Ataqqinartuaraq — in Greenlandic.

Greenlandic, or Kalaallisut, is an Eskimo–Aleut language spoken primarily in Greenland, the world’s largest island, which is currently part of the Kingdom of Denmark. It is the most populous of the languages in the Inuit language family, with several dialects, and serves as the official language of Greenland.

Greenlandic is part of the Inuit branch of the Eskimo-Aleut language family. It is divided into three main dialects:

  • West Greenlandic (Kalaallisut) — the most spoken dialect and the official language of Greenland, taught in schools and used in public administration and media.
  • East Greenlandic (Tunumiisut) — spoken in eastern Greenland, it has notable differences in phonology and vocabulary from Kalaallisut
  • North Greenlandic (Inuktun or Avanersuarmiutut) — spoken in the Thule area, the northernmost part of Greenland. It is closer to Inuktitut, spoken in Canada.

Greenlandic’s sound system is characterised by a series of consonants and vowels that can be long or short, significantly affecting meaning. The language lacks certain sounds present in many European languages but makes extensive use of guttural and uvular sounds.

Greenlandic is polysynthetic, meaning that words are often formed by combining a root with multiple affixes to express what would be a complete sentence in English. This allows for the creation of long, complex words that describe actions and their subjects, objects, and various grammatical nuances all at once.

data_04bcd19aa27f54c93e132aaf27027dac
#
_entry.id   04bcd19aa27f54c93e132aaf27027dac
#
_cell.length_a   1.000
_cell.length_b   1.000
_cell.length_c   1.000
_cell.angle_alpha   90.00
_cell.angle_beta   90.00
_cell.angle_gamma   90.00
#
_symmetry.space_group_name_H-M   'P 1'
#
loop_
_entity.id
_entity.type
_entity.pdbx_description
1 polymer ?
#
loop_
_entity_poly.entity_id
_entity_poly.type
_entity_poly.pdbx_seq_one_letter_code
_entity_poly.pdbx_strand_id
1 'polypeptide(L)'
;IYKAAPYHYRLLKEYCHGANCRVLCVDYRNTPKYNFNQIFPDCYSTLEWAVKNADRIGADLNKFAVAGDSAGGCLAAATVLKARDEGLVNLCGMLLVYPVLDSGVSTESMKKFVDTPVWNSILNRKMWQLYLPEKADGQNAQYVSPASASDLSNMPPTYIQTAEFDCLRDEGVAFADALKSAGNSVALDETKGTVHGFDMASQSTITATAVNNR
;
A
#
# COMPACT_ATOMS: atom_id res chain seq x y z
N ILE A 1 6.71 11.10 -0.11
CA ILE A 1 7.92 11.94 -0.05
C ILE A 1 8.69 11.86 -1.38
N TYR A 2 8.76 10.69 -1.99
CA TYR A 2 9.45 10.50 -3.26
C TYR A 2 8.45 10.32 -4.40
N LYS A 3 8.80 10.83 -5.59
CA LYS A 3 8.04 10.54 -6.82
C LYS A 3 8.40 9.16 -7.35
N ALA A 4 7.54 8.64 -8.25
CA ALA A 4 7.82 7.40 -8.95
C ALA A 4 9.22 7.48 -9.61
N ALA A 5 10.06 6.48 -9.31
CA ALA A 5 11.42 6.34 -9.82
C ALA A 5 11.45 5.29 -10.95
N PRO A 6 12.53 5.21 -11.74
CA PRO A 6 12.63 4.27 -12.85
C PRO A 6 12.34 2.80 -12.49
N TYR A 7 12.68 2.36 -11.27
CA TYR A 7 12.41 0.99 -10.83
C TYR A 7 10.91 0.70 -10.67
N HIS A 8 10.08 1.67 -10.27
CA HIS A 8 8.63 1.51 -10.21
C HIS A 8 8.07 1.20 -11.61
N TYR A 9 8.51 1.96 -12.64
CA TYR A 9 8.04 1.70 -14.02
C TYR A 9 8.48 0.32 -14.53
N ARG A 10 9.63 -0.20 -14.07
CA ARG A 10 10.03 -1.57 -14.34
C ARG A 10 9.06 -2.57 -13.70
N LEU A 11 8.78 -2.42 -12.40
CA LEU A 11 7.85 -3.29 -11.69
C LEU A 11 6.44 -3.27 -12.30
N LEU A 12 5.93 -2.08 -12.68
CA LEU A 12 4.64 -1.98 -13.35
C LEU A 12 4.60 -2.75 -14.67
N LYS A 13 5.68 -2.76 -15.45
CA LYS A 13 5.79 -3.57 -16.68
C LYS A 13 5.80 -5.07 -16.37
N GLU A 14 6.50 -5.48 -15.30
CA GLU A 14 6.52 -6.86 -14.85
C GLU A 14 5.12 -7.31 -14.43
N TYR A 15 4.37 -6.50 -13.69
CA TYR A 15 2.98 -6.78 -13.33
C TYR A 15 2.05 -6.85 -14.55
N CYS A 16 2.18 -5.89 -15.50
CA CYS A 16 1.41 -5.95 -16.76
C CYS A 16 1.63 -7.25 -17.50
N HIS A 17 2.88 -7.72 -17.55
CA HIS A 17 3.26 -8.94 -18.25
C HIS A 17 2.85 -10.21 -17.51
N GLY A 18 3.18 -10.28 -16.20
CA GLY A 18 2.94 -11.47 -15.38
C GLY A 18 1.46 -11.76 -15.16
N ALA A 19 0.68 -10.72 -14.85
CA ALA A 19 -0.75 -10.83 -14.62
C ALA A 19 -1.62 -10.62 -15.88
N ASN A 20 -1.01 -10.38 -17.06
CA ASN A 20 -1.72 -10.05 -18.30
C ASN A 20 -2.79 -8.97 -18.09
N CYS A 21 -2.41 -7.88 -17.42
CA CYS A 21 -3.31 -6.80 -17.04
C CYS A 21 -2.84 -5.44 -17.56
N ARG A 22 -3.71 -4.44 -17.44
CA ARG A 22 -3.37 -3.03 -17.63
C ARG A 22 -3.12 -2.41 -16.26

The language has a rich vocabulary, particularly for environmental features, wildlife, and traditional subsistence practices. Modern vocabulary has been expanded to include contemporary terms through language planning efforts.

Greenlandic is the primary language of everyday communication in Greenland, used in education, broadcasting, and government. While Danish is also an official language and widely understood, Greenlandic’s status as the national language is a key part of the country’s identity. Greenlandic faces challenges similar to those of many indigenous languages, including the influence of global languages like English and Danish. However, strong language policies and educational programs aim to ensure its vitality.